2017: A year in review
Giving Circles Fund (GCF), in its second year since merging with the Laura Arrillaga-Andreessen Foundation, has seen a huge year of growth. Members of GCF circles have given over $80,000 this year — over a 20% increase since last year. GCF plays only a part in a much, much larger movement — giving circles as a philanthropic force have been on the rise since they were first formally studied over ten years ago. In those ten years, thousands of people have joined giving circles, in various formats, to learn more about giving, to scale impact collaboratively and ultimately to build a movement that feels much larger than the sum of its parts.
A new study by the Collective Giving Research Group, published in November 2017, has begun to capture and examine the growth of the giving circle movement. According to their research, in 2016, there were an estimated 1,600 giving groups — triple the number that existed in 2007. The forces driving this momentum span a wide range of reasons, but there exist some trends: giving circle members are motivated to join circles by their interest in giving more strategically, to leverage their giving and to engage with their communities.
A giving circle, by the definition of the research group, is a group of individuals who pool their philanthropic money and collaboratively determine how to allocate it to support nonprofits and other entities doing social impact work. And as the movement has grown, infrastructure has begun to develop alongside it — there are a number of different types of organizations and networks that support giving circles. Many, like Women’s Collective Giving Grantmaking Network, Amplifier, Asian American/Pacific Islanders in Philanthropy, Community Investment Network and many more*, support the giving work of specific communities. Meanwhile, different circles use a variety methodologies to operate, including receiving support from a larger network, being hosted or fiscally sponsored by a community foundation or even establishing independent 501(c)(3) status. Despite the different strategies various circles have used, determining administrative best practice (and feasible practice) is an ongoing task for circles and presents some of the biggest questions for the field — especially as circles and networks continue to scale.
For the first time ever, this November, Amplifier (with the help of a dedicated design team and support from the Bill and Melinda Gates Foundation) led an effort to convene 20 leaders of giving circle networks to better understand the giving circle movement — past, present and future — and to learn from one another about how to better support existing circles and grow the movement. In attendance representing GCF, my colleague and I had the exceptional opportunity to learn from the people behind some of the most impressive philanthropic work of the decade. Between the stories of fellow network leaders and reports on the latest giving trends, we are more sure than ever that giving circles are an essential force for social change — and that anyone committed can successfully lead an impactful circle.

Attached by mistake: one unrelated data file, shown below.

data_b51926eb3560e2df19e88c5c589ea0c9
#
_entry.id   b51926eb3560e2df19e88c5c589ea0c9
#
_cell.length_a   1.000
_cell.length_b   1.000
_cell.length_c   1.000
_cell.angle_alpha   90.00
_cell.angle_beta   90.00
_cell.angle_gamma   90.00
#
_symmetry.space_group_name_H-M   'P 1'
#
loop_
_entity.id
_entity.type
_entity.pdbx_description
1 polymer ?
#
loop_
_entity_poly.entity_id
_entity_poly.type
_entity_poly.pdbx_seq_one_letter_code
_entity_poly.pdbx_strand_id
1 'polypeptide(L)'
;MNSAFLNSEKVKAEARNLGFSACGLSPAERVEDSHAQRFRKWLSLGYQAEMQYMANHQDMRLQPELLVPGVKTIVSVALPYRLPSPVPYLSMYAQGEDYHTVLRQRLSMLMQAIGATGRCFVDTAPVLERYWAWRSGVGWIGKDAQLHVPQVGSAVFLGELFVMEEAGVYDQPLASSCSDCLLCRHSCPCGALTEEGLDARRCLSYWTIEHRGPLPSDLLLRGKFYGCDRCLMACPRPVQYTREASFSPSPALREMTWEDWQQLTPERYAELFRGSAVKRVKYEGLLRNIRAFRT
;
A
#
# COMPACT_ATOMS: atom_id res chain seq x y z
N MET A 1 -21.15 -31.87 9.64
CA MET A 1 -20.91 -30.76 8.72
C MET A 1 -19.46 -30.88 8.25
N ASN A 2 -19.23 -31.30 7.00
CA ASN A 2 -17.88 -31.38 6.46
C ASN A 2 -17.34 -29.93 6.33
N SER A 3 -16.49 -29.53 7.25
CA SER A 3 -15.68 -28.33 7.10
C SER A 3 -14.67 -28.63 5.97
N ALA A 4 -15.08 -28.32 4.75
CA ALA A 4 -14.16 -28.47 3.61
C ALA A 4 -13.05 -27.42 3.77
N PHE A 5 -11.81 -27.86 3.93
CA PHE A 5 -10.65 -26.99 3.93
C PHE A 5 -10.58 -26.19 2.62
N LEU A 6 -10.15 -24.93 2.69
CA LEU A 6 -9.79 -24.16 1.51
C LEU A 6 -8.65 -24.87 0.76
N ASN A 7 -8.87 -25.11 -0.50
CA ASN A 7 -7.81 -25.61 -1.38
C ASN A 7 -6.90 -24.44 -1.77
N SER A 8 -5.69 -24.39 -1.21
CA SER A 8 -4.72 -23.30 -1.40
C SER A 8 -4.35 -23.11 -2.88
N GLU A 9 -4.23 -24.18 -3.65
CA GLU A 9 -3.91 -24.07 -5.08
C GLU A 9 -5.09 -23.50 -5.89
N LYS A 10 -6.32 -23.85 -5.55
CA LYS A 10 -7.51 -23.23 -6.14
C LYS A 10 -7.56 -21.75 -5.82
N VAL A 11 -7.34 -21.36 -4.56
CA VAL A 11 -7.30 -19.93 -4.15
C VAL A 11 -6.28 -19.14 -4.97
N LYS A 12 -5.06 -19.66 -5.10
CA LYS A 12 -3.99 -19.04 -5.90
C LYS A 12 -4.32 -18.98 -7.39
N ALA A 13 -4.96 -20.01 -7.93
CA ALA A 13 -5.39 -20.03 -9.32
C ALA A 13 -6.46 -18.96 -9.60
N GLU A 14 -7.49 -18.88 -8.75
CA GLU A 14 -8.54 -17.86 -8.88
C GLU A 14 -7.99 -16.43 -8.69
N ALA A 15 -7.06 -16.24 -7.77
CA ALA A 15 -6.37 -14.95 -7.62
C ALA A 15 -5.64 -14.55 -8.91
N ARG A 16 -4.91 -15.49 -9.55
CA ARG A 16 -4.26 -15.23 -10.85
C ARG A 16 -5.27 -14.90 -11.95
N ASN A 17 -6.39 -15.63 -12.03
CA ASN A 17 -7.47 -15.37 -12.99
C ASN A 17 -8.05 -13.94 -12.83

As the giving circle movement has grown, as aforementioned, administration of circles has emerged as an increasing challenge — many circles have struggled to find sustainable host organizations. Meanwhile, there has been an increase in online giving in recent years. Online giving has proved convenient, especially for those making recurring gifts — in 2016, monthly renewal giving to nonprofits via recurring online charges increased 23%. This year, Facebook and Google piloted ‘Donate’ features to streamline the giving process for users interacting with nonprofits online. Crowdfunding platforms like Kickstarter and Crowdpac offer platforms for donation to a wide variety of causes. And indeed, the emergence of online giving presents a potential part of a solution to the problem of administration currently facing giving circles. At Giving Circles Fund, we believe that by offering all circles a free mechanism for collecting their donations and disbursing grants, we can be part of the answer to questions emerging for a scaling movement — and hopefully make philanthropy more convenient for our users, too.
While different circles are motivated by different causes or focus areas, the experience of membership in a giving circle seems to have effects in common. Members of giving circles report feeling more effective in their philanthropy — and in an era of innumerable giving opportunities, effective decision-making is critical. It is estimated that through giving circles, people have given over $1 billion: the accomplishments of this field are already vast, and in a world where public will to give is so high that this year’s #GivingTuesday saw $274 million raised for nonprofits, the potential is too. At GCF, we are on a mission shared by all of our giving circle network colleagues — to connect givers to resources and opportunities that can take their giving to the next level as they grow and join the collaborative giving movement.
To learn more about GCF, visit givingcirclesfund.org or email firstname.lastname@example.org
Giving circle networks and platforms:
Want to join or start a circle and have questions? Email email@example.com.